As shown in FIG. 3, the segment 20 is a two-layered configuration having a cutting material layer 24 that is adhered to a support layer 26. The cutting material layer 24 generally is of polycrystalline diamond (PCD) or polycrystalline cubic boron nitride (PCBN). The support layer 26 can be of either tungsten carbide, steel, or any other suitable material. The preferred embodiment has a cutting material layer 24 typically of 0.5 millimeters to 1.0 millimeters thick. Typically, the support layer 26 has a thickness of 1.1 millimeters to 2.2 millimeters, thus creating a general overall thickness of the combined layers of 1.6 millimeters to 3.2 millimeters. It will be appreciated that the thickness of these layers can be of a varying nature depending upon the application. Also, the cutting material layer 24 and support layer 26 can be of any type of material that is required for the job.
The individual segments 20, as shown in FIGS. 3 and 7, are formed from a disk of cutting material 28 as best illustrated in FIG. 4. The preferred embodiment uses a circular disk 28 of cutting material. Parting lines 30 are shown to illustrate on circular disk 28 the perimeter of each individual segment 20. The individual segments 20 are generally removed from the circular disk 28 of cutting material by the use of a travelling wire-electric discharge machine, otherwise known as EDM. Other methods that can be employed to remove segments 20 from circular disks 28 include, but are not limited to, laser cutting the segments 20 from the circular disk 28.
As illustrated in FIG. 5, a series of segments 20 may compose a straight length of cutting material 32 that has been removed from the circular disk 28 of cutting material. A straight fluted rotary cutting tool (not shown) could be created by inserting the unsegmented length of cutting material into a straight channel which has been formed within the tool body 10. However, to create a helical-shaped cutting tool 34, such a long continuous straight length would not be insertable within the helical channels 12 that are formed within the tool body 10. To alleviate this problem, the strip 32 undergoes an additional process of being cut into individual segments 20, each of which having its own outer layer 24 and support layer 26. To create the individual segments 20 from the strip 32, the same EDM process or laser cutting process can be used as was used to remove the strips 32 from the circular disk 28. Depending upon the length of the strip 32, many individual segments 20 can be created from a single strip 32. The length of the strip is defined by the diameter of the disk of cutting material. Once a single segment 20 is removed from its strip environment 36, as illustrated in FIG. 7, the disk segment 20 is ready for insertion into the channel 12 that has been created within the tool body 10. This individual segment 20 creates one small portion of the cutting tool blade 38 which can be of any desired length given this design. As best illustrated in FIG. 6, the segments 20 are aligned in the channel 12 so that the segments 20 are adjacent to one another after being inserted into the channel 12.
As shown in FIG. 8, there are four channels 12 formed within the tool body 10, for receiving numerous segments 20. Each channel has a pair of parallel radially extending walls which define a leading edge wall 40, a trailing edge wall 42, and a seat portion 44 running along the longitudinal major axis 46 of the tool body 10. The channel further has a slotted portion 18 that is formed adjacent to the leading edge wall 40. Between the slot 18 of one channel 12 and an adjacent trailing edge wall 42 of another channel 12, there is a portion 48 of tool body 10 that undergoes a helical grinding process which results in helical flutes 50 being created. Once the helical grinding process has been completed, a web portion 52 of the tool body 10 is defined. It will be appreciated that the number of channels provided in the tool body, as well as the positioning of the channels within the tool body, can vary to satisfy the specifications of the tool that is desired. A fly cutter is one such example of a rotary cutting tool that employs a single helical channel 12.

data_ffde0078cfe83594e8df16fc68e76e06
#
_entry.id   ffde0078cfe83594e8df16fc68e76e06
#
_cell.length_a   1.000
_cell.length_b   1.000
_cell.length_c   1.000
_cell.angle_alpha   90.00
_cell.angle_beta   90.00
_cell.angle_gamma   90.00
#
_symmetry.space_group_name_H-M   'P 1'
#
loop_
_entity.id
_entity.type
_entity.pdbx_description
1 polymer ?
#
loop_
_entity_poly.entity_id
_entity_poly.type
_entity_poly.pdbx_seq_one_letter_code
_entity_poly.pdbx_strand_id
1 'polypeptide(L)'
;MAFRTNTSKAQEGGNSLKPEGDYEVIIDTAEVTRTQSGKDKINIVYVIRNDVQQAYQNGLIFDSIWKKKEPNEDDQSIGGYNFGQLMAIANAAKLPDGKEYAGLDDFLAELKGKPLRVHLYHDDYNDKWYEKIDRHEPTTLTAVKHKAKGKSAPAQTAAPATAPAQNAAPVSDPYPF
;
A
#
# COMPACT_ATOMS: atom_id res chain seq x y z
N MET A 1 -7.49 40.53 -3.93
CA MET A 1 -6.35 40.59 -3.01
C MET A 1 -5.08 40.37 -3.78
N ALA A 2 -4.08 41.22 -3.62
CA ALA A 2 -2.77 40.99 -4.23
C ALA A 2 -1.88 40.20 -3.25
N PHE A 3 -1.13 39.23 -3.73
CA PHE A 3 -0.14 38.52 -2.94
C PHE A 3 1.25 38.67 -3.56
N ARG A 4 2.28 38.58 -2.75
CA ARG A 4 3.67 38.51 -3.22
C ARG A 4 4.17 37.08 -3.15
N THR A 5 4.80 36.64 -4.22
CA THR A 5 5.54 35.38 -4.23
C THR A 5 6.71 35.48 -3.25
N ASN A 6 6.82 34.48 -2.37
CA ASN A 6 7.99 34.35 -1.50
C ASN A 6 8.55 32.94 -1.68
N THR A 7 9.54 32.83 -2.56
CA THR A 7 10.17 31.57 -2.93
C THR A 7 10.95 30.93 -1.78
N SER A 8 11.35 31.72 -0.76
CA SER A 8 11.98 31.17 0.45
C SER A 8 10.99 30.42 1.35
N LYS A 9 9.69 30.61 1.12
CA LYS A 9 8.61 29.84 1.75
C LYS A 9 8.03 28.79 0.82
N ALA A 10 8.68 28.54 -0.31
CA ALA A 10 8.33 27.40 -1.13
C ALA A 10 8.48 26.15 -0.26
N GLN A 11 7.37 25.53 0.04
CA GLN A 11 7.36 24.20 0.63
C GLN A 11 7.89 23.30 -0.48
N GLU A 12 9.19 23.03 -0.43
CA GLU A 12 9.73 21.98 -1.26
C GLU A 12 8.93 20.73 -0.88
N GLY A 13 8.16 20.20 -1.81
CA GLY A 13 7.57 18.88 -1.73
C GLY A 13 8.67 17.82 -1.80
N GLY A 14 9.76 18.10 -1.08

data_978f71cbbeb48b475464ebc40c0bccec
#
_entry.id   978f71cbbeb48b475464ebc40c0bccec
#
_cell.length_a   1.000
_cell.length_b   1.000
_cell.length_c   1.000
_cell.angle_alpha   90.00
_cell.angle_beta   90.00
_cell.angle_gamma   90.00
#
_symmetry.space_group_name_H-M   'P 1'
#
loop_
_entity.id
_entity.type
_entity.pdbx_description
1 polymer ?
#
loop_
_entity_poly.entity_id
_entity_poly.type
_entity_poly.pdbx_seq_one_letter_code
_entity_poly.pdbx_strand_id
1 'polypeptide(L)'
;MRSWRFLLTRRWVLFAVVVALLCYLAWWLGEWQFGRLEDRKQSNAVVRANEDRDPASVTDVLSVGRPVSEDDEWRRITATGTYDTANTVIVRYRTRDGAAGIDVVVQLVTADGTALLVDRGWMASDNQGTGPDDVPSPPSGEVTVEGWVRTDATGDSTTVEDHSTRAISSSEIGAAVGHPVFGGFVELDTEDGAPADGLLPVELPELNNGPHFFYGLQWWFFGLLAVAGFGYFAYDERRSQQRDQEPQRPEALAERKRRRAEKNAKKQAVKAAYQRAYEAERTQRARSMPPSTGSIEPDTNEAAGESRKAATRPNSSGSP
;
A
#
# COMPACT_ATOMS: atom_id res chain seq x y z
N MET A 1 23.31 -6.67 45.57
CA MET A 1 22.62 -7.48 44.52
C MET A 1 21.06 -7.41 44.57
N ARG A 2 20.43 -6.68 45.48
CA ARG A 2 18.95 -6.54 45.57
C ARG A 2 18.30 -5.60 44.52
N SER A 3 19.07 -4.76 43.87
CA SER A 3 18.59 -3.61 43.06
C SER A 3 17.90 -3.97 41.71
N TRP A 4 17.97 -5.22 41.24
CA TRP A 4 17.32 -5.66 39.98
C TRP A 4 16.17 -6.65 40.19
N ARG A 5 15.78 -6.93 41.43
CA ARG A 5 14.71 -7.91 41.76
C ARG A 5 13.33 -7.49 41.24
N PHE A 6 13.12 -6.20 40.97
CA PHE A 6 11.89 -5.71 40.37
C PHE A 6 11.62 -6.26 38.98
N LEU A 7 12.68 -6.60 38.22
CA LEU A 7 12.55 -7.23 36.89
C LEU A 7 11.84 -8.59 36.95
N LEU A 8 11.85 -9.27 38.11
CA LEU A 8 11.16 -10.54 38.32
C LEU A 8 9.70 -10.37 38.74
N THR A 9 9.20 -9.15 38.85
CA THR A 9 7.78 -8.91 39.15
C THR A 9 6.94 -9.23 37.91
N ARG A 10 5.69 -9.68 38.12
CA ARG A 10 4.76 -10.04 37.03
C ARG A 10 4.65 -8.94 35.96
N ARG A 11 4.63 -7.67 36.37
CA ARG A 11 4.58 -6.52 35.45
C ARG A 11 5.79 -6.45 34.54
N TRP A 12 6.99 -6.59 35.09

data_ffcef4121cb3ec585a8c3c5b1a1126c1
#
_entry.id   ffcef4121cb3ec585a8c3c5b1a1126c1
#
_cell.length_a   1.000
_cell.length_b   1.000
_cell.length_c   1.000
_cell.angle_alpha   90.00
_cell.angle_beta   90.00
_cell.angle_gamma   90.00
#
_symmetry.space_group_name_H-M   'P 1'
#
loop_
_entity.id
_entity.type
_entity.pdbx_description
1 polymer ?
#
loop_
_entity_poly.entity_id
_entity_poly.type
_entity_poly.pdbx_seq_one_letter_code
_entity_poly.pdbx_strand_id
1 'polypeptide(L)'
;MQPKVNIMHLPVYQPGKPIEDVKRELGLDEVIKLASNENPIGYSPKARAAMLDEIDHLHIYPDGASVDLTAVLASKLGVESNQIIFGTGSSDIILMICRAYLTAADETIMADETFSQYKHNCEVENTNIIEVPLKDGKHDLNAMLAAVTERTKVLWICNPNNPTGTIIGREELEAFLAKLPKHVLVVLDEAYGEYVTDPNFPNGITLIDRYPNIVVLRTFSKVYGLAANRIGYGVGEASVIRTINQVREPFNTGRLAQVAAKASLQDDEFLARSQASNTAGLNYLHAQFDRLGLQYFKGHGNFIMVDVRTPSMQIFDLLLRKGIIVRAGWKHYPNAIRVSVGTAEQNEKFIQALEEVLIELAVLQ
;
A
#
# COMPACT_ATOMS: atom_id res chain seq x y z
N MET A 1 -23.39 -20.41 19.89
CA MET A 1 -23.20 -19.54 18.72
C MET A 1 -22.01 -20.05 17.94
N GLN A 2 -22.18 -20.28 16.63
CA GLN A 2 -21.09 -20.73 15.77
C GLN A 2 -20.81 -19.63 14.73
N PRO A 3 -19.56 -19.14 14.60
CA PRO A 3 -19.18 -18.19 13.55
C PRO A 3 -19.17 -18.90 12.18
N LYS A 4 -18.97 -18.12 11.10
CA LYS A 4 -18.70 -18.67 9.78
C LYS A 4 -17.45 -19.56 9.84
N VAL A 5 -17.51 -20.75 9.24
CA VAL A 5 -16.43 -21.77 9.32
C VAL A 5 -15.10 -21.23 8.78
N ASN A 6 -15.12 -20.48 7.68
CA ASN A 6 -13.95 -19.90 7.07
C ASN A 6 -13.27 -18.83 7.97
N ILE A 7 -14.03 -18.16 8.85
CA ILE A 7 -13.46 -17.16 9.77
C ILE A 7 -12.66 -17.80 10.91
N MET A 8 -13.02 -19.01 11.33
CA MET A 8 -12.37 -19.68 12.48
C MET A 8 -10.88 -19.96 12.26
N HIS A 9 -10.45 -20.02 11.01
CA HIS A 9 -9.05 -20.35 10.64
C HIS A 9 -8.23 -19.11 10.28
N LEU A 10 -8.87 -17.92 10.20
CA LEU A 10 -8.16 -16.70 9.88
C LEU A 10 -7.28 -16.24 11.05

The preferred embodiment has a channel depth 54 of 2.8 mm, a channel width 56 of 2.5 mm, and a channel slot opening width 58 of 3.8 mm. It will be appreciated that these tolerances can vary depending upon the configuration of the disk segment that is used. The channels 12 can be formed into the tool body 10 by a number of methods. One method is to provide a blank of steel and then to subject the blank to a helical machining process which results in a tool having helical channels 12 formed therein. Another method of creating helical channels 12 in a tool body 10 includes casting the channels into the tool body. The aforementioned methods of creating channels into a tool body can be used to create non-helical channels including, but not limited to, straight channels (not shown).
The method of making the helically fluted rotary cutting tool 34 will be described as follows. First, helical channels 12 are formed within the tool body 10. Given the proposed method of making a helically fluted tool 34, the length of the channel can be of any length that is desired. Once the channels 12 have been formed and the disk segments 20 have been removed from the strip 32, the tool 10 is ready to receive a plurality of segments 20 whereby the cutting material 24 of the disk is inserted adjacent to the leading edge wall 40 of the channel. See FIGS. 6 and 8. To help hold the disk 20 in the channel 12, a piece of weld material 22, such as silver solder brazing material, is inserted and wedged between the supporting layer 26 of the disk and the trailing edge wall 42 of the channel. This wedging action locks both the segment 20 and the weld material 22 into the channel until they can be permanently bonded to the tool body itself. This process of inserting the segments 20 and the weld material 22 into the channel 12 will be repeated until each channel has been filled with a complete row of segments 20 and weld material 22. This row of segments 20 and weld material 22 in each of the channels 12 will later be machined which will then define a single essentially continuous cutting surface for each channel. It is important to arrange each of the disks 20 and weld materials 22 adjacent to one another, in the channels, so as to allow for the creation of a continuous cutting surface. However, it will be appreciated that a tool may utilize only a few segments 20 in each channel 12. In that event, segments 20 may be spread out within the channel 12 to any desired position.